Republican front-runner Donald Trump went from long-shot contender to become the party's presumptive nominee on Tuesday with a commanding win in Indiana, and the party began to coalesce around him as top rival Ted Cruz bowed out of the race.
The New York billionaire, who has never held public office, had repeatedly defied pundits' predictions that his campaign would implode. He prevailed despite making outrageous statements along the way that drew biting criticism but still fed his anti-establishment appeal.
The former reality TV star now can prepare for a matchup in the Nov. 8 election with Hillary Clinton expected to be his Democratic opponent. Clinton's march to the Democratic nomination was slowed by rival Bernie Sanders' victory over her in Indiana.
Trump's immediate challenge is to unite deep fissures within the Republican Party as many party loyalists are appalled at his bullying style, his treatment of women and his signature proposals to build a wall on the border with Mexico and deport 11 million illegal immigrants.
"We have to unite the party if we want to win in November," said Henry Barbour, a Republican National Committee leader from Mississippi. "Donald Trump is the guy with the keys to the car. He’s the one who needs to unite us. Now is his opportunity. The voters have picked him."
Trump himself called for unity in a speech at a victory rally that was free of his usual bombast and flamboyance.
Trump's victory put to rest a belief that Republicans would choose their nominee at a contested convention when party leaders gather in Cleveland 18-21 July.
At his victory rally at Trump Tower in New York, Trump walked on stage with wife Melania and other family members as the Rolling Stones' "Start Me Up" blared over loudspeakers.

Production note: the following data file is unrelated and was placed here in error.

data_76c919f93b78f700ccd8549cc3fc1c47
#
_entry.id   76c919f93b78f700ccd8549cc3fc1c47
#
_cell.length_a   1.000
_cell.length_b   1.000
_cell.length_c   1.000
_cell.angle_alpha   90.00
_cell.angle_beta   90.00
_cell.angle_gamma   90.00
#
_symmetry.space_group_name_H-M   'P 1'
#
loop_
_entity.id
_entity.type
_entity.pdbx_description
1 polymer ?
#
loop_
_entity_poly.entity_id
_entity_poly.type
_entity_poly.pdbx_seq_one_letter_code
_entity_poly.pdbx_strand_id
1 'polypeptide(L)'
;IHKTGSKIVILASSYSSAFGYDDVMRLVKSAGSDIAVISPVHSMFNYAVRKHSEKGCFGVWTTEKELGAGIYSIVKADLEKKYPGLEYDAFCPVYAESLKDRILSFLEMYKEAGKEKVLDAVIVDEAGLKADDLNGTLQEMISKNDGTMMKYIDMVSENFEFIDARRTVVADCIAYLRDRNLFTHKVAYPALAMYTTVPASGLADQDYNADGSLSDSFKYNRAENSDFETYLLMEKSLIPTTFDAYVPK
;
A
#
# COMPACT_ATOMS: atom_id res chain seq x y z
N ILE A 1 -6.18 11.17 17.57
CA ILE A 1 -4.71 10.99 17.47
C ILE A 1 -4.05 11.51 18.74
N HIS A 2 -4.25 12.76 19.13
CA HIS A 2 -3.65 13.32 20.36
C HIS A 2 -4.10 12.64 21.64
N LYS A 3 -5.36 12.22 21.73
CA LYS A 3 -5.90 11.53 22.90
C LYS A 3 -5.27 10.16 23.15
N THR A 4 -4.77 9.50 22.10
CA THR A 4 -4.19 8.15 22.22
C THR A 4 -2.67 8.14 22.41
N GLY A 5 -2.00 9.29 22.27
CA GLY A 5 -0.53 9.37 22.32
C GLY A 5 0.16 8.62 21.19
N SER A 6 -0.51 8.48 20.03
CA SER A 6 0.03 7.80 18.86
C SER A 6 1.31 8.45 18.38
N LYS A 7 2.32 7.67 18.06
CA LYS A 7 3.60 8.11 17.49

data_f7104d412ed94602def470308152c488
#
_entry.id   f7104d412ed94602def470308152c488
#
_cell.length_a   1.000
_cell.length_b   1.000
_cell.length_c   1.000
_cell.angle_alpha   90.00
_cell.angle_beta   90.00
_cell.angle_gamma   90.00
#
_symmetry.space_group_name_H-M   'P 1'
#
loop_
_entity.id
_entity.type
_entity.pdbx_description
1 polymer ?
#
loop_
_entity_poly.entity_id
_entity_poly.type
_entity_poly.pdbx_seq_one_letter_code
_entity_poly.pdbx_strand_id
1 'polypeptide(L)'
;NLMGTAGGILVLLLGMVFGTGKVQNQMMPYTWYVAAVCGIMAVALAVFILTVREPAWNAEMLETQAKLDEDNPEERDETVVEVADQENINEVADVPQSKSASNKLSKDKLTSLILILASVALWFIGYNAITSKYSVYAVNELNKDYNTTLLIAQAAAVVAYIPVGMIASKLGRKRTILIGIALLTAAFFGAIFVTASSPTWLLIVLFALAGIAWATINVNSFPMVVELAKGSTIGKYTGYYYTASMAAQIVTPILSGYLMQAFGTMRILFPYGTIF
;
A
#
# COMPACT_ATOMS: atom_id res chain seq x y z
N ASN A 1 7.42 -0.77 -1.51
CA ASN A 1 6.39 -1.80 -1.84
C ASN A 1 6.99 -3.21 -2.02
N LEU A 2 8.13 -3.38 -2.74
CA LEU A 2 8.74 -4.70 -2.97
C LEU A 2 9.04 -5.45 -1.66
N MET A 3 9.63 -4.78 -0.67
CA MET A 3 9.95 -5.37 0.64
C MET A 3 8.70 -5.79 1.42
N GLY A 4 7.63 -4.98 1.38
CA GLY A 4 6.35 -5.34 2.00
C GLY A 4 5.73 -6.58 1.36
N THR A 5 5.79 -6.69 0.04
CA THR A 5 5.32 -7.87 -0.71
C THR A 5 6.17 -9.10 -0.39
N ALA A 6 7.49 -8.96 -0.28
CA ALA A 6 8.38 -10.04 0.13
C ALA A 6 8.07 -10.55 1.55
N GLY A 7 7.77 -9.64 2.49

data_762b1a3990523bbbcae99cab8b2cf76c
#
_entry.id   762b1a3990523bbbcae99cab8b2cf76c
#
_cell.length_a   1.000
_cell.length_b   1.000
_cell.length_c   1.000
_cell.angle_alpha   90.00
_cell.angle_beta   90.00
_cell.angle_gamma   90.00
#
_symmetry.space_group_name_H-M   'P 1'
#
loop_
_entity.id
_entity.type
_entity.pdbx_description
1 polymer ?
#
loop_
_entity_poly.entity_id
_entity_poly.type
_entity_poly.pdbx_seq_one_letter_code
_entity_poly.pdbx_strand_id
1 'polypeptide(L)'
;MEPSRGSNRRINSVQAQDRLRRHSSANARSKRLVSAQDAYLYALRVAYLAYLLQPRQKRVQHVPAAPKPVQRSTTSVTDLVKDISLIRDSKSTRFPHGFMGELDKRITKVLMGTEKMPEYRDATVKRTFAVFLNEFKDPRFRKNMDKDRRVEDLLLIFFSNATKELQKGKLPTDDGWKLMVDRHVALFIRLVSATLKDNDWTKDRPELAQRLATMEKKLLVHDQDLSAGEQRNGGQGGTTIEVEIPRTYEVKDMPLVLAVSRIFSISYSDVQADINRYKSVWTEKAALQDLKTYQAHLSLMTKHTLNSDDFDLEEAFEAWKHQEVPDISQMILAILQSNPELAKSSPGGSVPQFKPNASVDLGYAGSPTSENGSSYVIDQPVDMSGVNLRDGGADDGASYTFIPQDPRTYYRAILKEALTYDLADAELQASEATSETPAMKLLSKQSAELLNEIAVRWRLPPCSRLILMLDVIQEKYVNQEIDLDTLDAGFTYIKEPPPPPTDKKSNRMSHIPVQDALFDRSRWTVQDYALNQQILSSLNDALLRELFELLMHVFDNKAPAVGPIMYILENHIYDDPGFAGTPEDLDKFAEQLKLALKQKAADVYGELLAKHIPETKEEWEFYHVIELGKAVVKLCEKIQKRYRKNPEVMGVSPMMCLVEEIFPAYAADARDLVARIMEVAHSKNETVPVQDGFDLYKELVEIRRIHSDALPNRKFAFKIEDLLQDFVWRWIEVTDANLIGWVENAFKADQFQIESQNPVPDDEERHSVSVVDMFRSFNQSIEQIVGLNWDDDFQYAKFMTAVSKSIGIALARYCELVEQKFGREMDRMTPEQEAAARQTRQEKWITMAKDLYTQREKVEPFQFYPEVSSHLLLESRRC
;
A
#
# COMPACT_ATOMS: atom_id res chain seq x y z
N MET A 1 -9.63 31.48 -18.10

He is likely to formally wrap up the nomination on 7 June when California votes, although Ohio Governor John Kasich vowed to stay in the race as Trump's last challenger.
Trump called Indiana a "tremendous victory" and immediately directed fire at Clinton.
"We're going after Hillary Clinton," he said. "She will not be a great president, she will not be a good president, she will be a poor president. She doesn't understand trade."
Republican National Committee Chairman Reince Priebus called Trump the party's presumptive nominee in a tweet and said, "We all need to unite and focus" on defeating Clinton.
As the vote returns flowed in, Cruz announced that he has ended his campaign in Indianapolis, with his wife, Heidi, at his side. Cruz, 45, sounding beaten but defiant, said he no longer sees a viable path to the nomination.
"We gave it everything we got. But the voters chose another path, and so with a heavy heart, but with boundless optimism for the long-term future of our nation, we are suspending our campaign," said Cruz, a U.S. senator from Texas.
Clinton's campaign signaled the former secretary of state's approach to dealing with Trump in a statement issued by senior Clinton adviser John Podesta, who said Trump seeks to "bully and divide Americans."
"Throughout this campaign, Donald Trump has demonstrated that he’s too divisive and lacks the temperament to lead our nation and the free world. With so much at stake, Donald Trump is simply too big of a risk," he said.
Cruz had hoped to show he was still a factor in the race. Some at his event expressed shock at the decision by Cruz, who had been the last serious challenger to Trump out of an original field of 17 candidates.
Published Date: May 04, 2016 16:05 PM | Updated Date: May 04, 2016 17:28 PM